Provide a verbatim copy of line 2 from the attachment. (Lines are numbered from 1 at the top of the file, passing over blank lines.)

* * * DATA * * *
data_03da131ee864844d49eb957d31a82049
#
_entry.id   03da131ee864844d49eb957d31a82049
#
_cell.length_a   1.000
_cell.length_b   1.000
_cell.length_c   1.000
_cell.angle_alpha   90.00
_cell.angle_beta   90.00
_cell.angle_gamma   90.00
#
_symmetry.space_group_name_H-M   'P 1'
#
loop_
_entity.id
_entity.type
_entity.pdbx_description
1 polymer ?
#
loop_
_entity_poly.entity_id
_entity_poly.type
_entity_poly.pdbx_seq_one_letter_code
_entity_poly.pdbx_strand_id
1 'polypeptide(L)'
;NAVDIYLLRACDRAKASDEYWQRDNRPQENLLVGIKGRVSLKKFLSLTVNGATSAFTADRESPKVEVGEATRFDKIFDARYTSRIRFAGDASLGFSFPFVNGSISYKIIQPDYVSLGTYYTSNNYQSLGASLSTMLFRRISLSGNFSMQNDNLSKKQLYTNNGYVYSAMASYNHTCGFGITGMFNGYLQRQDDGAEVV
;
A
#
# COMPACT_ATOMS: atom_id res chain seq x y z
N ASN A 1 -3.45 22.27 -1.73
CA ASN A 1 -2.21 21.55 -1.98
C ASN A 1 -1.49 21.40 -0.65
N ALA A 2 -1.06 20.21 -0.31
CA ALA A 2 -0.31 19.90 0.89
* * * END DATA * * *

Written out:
#